The most bioavailable form of selenium is inorganic selenate, which is found as sodium selenate in Anderson Health Solutions Ionic Selenium. The misconception surrounding the bioavailability of selenomethionine vs. selenate is so prolific because it was not until 1979 that selenium was deemed essential when Chinese scientists learned that selenium supplementation prevented Keshan’s disease (a cardiomyopathy) in a study of several thousand Chinese children [4]. Cardiomyopathy and other forms of heart disease are, in part, caused by oxidative stress which selenium has shown to help prevent.

RDA of Selenium

The initial method for measuring selenium concentrations. The purpose of determining what the RDA should, be was based on the activity of the selenium-containing enzyme glutathione peroxidase. This extremely potent enzyme clears out hydrogen peroxide from the thyroid gland, which is one of the two organs containing the bulk of selenium in the body (the other being the kidneys). The RDA for selenium has been set at 55 micrograms per day by the USDA. In Europe, the recommendation is both more specific and higher, with the European Food Safety Authority having set the requirement at 70 micrograms per day for men, and 75 micrograms per day for lactating women [5]. Europe and North America have different regulations in place due to the more sophisticated mathematical models that are used in North America. So, the recommendations and regulations in Europe are often stricter because they utilize models that aren’t as statistically powerful as those used in North America.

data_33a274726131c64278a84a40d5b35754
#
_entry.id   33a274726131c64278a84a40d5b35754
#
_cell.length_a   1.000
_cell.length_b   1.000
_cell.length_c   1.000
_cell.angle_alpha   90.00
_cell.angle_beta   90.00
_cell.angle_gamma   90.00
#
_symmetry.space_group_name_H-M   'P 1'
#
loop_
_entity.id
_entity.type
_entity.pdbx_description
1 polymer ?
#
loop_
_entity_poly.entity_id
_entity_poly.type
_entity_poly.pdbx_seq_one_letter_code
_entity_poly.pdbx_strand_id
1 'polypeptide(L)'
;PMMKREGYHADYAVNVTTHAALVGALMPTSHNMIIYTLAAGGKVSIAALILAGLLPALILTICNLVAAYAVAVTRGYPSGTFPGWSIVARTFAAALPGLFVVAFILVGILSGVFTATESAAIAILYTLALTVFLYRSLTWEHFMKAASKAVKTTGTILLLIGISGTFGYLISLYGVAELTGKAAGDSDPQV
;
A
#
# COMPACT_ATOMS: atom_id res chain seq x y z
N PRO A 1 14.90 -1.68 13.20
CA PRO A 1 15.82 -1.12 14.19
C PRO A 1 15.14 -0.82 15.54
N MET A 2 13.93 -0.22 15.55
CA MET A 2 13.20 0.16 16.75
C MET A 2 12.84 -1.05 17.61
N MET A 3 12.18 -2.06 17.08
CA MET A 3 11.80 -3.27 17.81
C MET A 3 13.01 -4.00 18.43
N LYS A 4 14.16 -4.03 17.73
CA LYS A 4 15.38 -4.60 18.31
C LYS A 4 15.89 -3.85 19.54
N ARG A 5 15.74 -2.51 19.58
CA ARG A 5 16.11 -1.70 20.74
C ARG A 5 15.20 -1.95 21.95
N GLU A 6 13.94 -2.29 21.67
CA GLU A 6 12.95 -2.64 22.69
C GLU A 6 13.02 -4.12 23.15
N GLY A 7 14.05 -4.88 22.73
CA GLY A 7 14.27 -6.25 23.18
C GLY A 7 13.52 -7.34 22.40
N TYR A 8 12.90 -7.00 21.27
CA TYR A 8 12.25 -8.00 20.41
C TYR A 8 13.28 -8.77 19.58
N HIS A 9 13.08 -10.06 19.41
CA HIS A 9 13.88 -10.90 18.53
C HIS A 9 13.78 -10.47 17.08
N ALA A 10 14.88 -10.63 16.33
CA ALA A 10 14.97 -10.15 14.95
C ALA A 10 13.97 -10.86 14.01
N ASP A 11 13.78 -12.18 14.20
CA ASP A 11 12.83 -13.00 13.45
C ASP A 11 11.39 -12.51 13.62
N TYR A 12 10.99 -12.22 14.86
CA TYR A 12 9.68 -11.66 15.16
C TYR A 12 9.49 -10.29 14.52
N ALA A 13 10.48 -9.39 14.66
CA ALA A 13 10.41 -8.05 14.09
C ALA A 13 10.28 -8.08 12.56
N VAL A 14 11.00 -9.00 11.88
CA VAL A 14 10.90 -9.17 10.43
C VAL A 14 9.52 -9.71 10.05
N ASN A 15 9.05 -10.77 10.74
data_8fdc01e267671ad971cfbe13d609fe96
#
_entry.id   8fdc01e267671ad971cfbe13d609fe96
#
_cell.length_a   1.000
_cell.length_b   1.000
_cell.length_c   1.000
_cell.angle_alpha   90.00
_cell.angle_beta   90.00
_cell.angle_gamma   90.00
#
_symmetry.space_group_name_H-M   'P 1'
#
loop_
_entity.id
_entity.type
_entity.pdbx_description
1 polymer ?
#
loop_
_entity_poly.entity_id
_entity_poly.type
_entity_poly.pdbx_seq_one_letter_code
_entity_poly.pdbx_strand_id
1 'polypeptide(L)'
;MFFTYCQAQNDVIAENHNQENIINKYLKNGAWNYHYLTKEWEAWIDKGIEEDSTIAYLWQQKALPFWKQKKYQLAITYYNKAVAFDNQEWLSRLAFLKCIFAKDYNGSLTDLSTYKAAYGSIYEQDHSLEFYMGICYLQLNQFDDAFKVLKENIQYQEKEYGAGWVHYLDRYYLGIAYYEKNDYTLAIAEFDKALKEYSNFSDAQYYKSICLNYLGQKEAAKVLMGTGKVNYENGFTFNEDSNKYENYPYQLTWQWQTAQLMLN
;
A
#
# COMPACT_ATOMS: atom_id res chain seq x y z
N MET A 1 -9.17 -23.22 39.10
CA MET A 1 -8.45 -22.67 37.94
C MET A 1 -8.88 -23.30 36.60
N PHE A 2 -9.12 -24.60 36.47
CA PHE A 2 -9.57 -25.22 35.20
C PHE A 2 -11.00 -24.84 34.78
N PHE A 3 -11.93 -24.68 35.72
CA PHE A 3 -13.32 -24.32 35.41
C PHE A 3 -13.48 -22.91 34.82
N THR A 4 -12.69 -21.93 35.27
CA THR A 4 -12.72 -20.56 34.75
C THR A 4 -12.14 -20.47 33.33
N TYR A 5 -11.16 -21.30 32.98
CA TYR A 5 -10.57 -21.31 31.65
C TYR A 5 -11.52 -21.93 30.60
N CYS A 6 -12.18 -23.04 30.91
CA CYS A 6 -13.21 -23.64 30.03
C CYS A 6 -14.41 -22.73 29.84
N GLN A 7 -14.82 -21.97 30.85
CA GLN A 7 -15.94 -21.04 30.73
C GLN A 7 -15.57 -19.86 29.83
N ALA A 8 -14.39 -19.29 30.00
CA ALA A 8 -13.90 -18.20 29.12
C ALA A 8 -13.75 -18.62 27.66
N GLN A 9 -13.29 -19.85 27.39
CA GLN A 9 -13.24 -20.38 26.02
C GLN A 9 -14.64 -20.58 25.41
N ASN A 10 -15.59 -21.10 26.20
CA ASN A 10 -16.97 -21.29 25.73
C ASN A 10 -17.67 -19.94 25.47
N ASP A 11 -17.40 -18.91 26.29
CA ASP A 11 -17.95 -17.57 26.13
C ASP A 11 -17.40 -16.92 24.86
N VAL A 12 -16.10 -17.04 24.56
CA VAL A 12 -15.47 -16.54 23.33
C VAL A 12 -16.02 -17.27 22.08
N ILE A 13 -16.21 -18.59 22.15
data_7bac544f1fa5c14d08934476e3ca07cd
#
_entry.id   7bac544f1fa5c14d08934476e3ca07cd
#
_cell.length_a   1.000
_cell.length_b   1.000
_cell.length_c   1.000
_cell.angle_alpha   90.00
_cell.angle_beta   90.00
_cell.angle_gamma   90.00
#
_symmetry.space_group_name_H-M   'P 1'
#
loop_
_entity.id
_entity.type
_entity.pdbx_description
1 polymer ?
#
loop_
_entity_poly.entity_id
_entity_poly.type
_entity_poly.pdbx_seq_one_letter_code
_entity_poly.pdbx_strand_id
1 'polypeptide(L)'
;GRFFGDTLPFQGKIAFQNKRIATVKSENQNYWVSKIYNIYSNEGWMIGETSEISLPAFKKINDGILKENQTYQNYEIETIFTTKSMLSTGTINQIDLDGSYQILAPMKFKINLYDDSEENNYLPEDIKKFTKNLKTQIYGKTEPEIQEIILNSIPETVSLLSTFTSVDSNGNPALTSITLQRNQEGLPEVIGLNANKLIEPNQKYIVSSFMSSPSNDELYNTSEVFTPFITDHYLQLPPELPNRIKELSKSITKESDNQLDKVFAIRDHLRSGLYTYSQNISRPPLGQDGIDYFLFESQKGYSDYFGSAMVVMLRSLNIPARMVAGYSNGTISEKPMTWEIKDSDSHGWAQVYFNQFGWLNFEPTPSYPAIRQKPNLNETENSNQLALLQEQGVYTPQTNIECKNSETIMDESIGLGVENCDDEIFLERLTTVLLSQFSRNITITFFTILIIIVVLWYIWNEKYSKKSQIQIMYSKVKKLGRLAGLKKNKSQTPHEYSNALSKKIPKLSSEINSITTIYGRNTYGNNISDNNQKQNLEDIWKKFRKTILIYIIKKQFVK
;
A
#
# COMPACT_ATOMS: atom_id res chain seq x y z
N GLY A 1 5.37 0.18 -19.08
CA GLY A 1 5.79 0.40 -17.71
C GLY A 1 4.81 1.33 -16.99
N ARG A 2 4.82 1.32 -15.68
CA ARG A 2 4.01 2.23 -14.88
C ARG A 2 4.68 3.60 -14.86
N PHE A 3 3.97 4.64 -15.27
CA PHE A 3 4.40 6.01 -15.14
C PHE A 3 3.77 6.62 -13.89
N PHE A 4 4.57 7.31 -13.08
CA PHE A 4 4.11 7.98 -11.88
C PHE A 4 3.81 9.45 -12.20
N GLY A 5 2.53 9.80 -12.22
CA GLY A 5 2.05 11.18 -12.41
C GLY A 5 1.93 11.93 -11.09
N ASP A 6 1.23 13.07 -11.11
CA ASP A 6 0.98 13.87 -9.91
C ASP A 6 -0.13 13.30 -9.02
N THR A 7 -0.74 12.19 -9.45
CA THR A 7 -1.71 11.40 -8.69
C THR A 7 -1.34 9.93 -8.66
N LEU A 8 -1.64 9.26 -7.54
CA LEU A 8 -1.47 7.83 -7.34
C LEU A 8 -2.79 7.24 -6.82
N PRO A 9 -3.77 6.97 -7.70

Advancements in Selenium Research

Every decade the research surrounding selenium becomes more advanced. Sources that cite outdated studies are missing pieces of the puzzle, leading them to believe that selenomethionine is the most bioavailable form. Even the National Institute of Health’s “Selenium Fact Sheet for Health Professionals” displays outdated information from literature that is over twenty years old, asserting selenomethionine to be the most well-absorbed form [6].